Higher Brent price, economic pickup drive banks’ NPLs to near 3yr low

Higher Brent price, economic pickup drive banks’ NPLs to near 3yr low

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The rebound in Brent price in the last couple of years after the 2016 global oil crash, has not only benefitted Abuja, whose bulk of foreign exchange earnings come from petrodollars, but also the country’s lenders given the improvement in their asset quality.

Figures from the National Statistics Bureau, revealed that non-performing loans (NPLs) of the Nigerian banking sector contracted by 30 percent year-on-year and 6 percent quarter-on-quarter to N1.67 trillion in the first quarter of 2019, the lowest in almost three years.

Source: National Bureau of Statistics

Meanwhile, price of Brent crude opened the year at $54.91 per barrel according to data sourced from Investing.com data bank, and climbed 25 percent to end first quarter at $68.39.

When the global oil prices crashed to a record low of $31 per barrel in January 2016 on the heels of geopolitical tensions along critical trading routes including Russia & Western powers, Iran and Saudi Arabia, the Nigerian economy slipped to its first economic slump in 25 years as the country was heavily dependent on the black commodity.

This saw NPL ratio surge to 10.72 percent in the second quarter of 2016 from 3.72 percent in second quarter of 2014, and banks’ bad loans quadrupled from N380 billion to N1.68 trillion within two years.

“The behavior of NPLs is directed by oil price movement. When oil price rallies, the economy improves, and this would enable oil corporates meet their debt obligations” said Emmanuel Noko, Chief Economist at Enugu-based M&C Consulting Limited.

Speaking further, “If oil price drop significantly say below $45, it is a disaster for the economy. Oil firms will struggle to repay debts, and the adverse effect would be passed on to banks as they are highly exposed to oil sector”

The bad loans of Nigerian lenders jumped to N2.39 trillion in 2017, indicating 32 percent increase over N1.81 trillion in 2016, triggered by exposure to telecom sector particularly 9-mobile, formerly Etisalat Nigeria.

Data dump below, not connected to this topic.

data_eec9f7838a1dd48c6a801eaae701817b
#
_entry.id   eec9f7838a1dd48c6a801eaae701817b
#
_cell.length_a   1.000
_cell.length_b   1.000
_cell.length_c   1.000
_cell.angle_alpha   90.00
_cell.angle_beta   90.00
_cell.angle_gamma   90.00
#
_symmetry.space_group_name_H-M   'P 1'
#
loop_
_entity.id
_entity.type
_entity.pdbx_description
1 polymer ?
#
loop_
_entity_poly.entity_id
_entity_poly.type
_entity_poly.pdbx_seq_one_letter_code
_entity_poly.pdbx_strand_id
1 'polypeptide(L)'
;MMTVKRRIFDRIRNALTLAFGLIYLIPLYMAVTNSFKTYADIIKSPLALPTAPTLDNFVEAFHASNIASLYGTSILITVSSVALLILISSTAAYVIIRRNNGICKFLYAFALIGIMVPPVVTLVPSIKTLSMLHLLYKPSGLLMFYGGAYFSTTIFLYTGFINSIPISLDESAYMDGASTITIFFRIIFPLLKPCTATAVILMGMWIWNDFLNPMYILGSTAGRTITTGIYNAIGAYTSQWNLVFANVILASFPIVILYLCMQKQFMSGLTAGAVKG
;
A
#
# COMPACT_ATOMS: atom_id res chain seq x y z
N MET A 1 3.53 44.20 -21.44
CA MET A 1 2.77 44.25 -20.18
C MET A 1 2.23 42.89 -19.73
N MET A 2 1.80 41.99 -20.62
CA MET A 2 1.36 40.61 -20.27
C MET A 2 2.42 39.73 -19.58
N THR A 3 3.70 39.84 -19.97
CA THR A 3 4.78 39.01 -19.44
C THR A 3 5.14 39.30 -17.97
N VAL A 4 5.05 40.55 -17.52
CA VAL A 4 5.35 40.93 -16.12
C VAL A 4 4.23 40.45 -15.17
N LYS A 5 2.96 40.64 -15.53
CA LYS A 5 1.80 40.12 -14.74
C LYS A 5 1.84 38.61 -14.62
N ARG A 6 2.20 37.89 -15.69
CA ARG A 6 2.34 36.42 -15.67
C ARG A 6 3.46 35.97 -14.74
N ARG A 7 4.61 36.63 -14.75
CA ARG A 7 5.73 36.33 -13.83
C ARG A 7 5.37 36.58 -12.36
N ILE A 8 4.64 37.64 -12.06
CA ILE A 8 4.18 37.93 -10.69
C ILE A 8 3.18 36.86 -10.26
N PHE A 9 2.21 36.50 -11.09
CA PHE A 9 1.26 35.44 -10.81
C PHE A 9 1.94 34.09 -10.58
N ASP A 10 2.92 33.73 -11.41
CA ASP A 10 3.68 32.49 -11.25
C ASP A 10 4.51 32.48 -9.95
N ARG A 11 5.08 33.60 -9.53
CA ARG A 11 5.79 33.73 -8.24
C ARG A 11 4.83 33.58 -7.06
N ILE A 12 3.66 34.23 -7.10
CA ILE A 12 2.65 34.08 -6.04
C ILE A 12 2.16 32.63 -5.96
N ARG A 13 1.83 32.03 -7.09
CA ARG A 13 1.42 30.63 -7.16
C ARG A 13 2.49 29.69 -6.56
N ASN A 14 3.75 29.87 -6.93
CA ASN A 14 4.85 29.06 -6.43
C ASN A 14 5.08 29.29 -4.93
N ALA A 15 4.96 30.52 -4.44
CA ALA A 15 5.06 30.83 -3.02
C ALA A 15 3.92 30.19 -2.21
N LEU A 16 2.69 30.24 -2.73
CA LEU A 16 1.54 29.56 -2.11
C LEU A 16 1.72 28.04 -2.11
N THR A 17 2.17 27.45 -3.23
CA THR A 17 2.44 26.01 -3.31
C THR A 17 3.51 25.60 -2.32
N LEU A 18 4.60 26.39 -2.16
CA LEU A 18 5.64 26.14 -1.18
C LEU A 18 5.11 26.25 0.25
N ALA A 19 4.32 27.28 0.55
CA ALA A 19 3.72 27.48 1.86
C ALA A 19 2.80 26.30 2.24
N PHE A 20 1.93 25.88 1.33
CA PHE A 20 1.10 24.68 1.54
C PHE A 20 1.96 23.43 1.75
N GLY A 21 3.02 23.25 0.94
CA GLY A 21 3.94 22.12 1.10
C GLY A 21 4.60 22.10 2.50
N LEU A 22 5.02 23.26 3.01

The defunct Etisalat Nigeria in 2013, secured a 7-year $1.2 billion syndicated facility from consortium of 13 lenders including Access Bank, Zenith Bank, United Bank for Africa and Union Bank, to refinance existing obligations and fund network expansion.

It however ran into crisis when it defaulted on the repayment scheme in 2017, citing economic downturn and currency devaluation, which lenders classified as non-performing in 2017.

The gradual repayment of the facility towards the end of 2018, along with lenders’ de-risking measures in telecom industry and stronger oil prices, which surged 31 percent on average to $72, bettered banks’ asset quality in 2018, as NPLs dipped 15 percent to N2.04 trillion in the same year.

The gross loan book of the banking sector in first quarter increased slightly by 0.85 percent to N15.48 trillion, in which N1.67 trillion are bad, bringing the NPL ratio to 10.83 percent in the review quarter, the least in almost three years.

“Since Nigeria exited recession, the economy has recorded continued-albeit-slow growth which has enabled corporates repay their obligations” said Gbolahan Ologunro, research analyst at Lagos-based CSL Stockbrokers, noting that the oil price recovery between 2017 and 2018 was a stronger driver of NPLs decline.

Total loan portfolio of Nigerian banks in four months to April 2019 stood at N15.45 trillion, with oil and gas sector (4.86trn) accounting for 30 percent in gross loan book. Manufacturing (N2.24trn) and government (N1.37trn) featured in the list of top three sectors lenders are expose to.

 

Israel Odubola



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